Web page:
• Marcus Allen Blaha of Romney, W.Va., pleaded guilty to his second DUI, driving on a suspended license and eluding police, after reportedly driving his vehicle into a fence April 22. On the DUI charge, Blaha was sentenced to 120 days in jail (with 80 days suspended), fined $2,000 ($1,500 suspended) and will lose his license for three years. On the driving on suspended charge, Blaha was sentenced to 90 days in jail (with 80 days suspended) and fined $1,000 ($750 suspended). On the eluding charge, Blaha was sentenced to 180 days in jail (with 165 days suspended).
• After a preliminary hearing, Ashwell found sufficient evidence to send a rape charge against Phillip Matthew Held of Front Royal to the grand jury, which meets July 29. Held is charged with raping a woman Feb. 12 in her Chester Gap home after a night of drinking. The victim testified that she had known Held for about 10 years and that he was a “very close family friend.” According to the victim’s testimony, Held entered her room between 5 and 7 a.m. and raped the woman in her bed. The police were contacted the following morning.
• Amy Leigh Fincham of Washington pleaded guilty to trespassing and petty larceny and was sentenced to 365 days in jail (with 285 days suspended). She also owes $80 in restitution to Susan Cairns of Chester Gap and must complete 24 months of supervised probation. In exchange for the guilty pleas to petty larceny and trespassing, a total of six breaking and entering and grand larceny charges related to the case were dropped.
Fincham was a co-defendant with Hannah Besecker in a grand larceny and breaking-and-entering case this past winter. Besecker, of Front Royal, pleaded guilty Feb. 2 to three misdemeanors and a felony, after allegedly breaking and entering into Cairns’ home on three occasions between March 28 and April 5, 2011 – accompanied by Fincham – with intent to commit larceny. Goff said in court Feb. 2 that Besecker and Fincham entered Cairns’ house looking for jewelry to sell for prescription pills. Besecker’s accomplice allegedly sold Cairns’ jewelry to a Front Royal pawn shop for $1,700.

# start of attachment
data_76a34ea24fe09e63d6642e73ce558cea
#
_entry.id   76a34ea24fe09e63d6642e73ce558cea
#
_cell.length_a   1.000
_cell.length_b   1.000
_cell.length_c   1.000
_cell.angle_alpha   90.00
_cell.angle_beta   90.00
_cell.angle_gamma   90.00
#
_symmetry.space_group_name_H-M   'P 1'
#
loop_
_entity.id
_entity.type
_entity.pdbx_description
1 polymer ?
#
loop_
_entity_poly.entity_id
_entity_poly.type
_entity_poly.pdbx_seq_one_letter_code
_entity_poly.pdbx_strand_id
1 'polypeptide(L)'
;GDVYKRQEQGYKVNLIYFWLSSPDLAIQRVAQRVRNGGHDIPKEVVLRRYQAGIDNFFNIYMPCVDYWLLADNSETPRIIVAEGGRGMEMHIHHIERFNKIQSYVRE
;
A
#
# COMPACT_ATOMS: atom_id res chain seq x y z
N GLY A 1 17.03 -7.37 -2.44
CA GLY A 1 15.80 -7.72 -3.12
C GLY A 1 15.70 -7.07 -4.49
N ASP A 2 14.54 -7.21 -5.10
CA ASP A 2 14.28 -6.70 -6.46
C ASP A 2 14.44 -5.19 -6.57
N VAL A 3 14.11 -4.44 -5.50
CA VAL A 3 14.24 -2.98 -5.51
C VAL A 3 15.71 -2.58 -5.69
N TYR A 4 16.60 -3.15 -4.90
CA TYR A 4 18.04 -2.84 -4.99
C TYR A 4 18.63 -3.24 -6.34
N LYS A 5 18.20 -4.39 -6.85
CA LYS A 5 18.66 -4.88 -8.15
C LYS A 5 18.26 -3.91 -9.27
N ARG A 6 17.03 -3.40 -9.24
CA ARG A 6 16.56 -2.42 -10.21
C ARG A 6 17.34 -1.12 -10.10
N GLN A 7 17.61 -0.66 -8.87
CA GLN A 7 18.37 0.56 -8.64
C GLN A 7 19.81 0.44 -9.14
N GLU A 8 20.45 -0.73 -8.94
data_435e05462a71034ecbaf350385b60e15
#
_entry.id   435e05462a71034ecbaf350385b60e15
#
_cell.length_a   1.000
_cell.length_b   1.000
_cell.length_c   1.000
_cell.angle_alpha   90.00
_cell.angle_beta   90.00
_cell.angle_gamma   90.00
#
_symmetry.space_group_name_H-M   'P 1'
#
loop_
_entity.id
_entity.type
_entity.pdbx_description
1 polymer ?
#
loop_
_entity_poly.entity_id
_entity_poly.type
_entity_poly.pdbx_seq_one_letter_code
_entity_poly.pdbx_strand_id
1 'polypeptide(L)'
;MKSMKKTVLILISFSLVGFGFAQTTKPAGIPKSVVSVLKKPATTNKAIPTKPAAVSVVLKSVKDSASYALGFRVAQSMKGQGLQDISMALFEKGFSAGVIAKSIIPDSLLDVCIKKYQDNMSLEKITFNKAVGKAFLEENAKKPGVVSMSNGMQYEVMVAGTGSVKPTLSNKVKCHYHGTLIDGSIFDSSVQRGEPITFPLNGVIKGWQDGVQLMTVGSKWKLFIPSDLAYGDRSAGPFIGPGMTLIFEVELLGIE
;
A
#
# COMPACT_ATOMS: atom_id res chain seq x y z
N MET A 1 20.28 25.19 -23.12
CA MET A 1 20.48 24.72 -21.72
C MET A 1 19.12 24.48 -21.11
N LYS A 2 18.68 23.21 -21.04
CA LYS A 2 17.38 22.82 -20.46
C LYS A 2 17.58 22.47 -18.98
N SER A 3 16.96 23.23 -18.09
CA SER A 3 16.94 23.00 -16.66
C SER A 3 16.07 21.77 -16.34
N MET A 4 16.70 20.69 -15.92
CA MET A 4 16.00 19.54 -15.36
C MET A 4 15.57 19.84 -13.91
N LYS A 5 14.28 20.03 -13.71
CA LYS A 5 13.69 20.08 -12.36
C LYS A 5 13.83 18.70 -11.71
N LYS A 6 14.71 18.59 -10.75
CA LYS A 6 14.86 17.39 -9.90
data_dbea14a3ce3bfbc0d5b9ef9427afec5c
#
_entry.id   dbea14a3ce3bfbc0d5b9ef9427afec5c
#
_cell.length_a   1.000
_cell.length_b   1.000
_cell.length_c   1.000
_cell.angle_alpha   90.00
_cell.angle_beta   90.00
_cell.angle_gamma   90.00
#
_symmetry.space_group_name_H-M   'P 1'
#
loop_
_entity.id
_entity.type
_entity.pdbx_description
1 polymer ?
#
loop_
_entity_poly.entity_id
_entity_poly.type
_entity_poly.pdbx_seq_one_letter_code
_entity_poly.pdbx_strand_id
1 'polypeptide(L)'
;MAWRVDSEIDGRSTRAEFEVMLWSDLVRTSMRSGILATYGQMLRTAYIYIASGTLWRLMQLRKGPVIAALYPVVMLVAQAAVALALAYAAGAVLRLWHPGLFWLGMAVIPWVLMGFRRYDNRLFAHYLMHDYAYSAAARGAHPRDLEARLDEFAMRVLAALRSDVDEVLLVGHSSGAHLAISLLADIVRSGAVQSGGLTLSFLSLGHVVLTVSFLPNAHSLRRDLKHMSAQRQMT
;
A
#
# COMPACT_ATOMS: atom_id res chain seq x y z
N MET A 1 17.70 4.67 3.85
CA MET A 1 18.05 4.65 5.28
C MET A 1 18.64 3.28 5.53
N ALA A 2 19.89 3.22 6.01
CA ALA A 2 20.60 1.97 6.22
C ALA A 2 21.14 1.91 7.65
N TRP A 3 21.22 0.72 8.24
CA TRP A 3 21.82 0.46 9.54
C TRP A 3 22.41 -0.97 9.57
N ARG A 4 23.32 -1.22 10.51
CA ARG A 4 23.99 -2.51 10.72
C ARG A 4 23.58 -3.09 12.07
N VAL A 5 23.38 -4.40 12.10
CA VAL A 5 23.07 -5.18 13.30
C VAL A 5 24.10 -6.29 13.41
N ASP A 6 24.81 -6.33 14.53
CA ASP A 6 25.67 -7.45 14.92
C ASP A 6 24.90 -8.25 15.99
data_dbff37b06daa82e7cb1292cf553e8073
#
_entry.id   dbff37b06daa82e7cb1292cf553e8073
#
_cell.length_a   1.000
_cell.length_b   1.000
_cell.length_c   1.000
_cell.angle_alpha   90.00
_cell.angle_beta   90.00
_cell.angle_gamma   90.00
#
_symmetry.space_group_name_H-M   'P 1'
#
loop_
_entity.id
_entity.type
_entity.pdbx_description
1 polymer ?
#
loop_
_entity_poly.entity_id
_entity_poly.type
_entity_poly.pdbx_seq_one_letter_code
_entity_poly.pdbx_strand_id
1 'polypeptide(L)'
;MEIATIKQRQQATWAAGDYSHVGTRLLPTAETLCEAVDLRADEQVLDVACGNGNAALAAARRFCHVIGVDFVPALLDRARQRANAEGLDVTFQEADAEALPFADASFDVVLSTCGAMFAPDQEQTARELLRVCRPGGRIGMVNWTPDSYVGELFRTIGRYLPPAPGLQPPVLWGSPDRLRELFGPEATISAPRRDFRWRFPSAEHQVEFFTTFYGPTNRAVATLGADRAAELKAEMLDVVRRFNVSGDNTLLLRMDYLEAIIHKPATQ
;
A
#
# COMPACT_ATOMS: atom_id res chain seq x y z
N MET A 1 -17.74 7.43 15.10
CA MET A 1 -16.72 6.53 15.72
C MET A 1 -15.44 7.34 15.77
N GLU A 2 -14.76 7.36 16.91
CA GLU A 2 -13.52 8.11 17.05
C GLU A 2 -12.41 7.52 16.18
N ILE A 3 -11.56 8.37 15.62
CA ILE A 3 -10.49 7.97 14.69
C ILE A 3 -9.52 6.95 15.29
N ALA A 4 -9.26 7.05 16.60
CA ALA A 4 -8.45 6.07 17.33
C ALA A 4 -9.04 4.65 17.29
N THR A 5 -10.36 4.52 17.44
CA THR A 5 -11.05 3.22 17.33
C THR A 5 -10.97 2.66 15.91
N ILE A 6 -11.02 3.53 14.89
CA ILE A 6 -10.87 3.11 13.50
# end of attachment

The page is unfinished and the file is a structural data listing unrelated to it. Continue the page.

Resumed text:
• James Daniel Wines appeared on a probation violation based on charges that emerged earlier in circuit court, his attorney Frank Reynolds told the court. A letter to Goff also stated that Wines had missed a probation office appointment. His next hearing on the violation is Sept 4. Wines and Ashleigh Renee Baldwin were each indicted May 14 on five felony charges of drug possession and a felony child-abuse charge of “reckless disregard for human life.” Wines was also indicted on a further drug distribution charge.
• William Jordan Thorn of Madison pleaded guilty to obstruction of justice without force, and was fined $1,000 (with $750 suspended) and given a 30-day suspended jail sentence (contingent upon him completing 12 months of unsupervised probation on good behavior). A public intoxication charge against him was dropped. According to attorney Frank Reynolds, Thorn’s offense was a non-forceful obstruction of justice. Reynolds said that his client was a passenger in a vehicle that had been pulled over March 8 by Sheriff’s Deputy Lee Settle, and that he did not exit the vehicle when asked to do so.
• Julio A. Rodriguez-Perez of Winchester pleaded guilty to reckless driving and driving on a suspended license after being pulled over April 27 by Deputy Settle for driving 88 in 55-mph zone on Route 231 while passing two cars. Appearing before the court with the assistance of an interpreter, Rodriguez Perez asked the court for mercy by not sending him to jail, because he had a wife and child to care for. After listening to the statement, Ashwell sentenced him to 30 days in jail (with 28 days suspended) and fined him $250 on the reckless driving charge, and (for driving on a suspended license) sentenced him to 30 days in jail (with 25 days suspended) and a 90-day license suspension.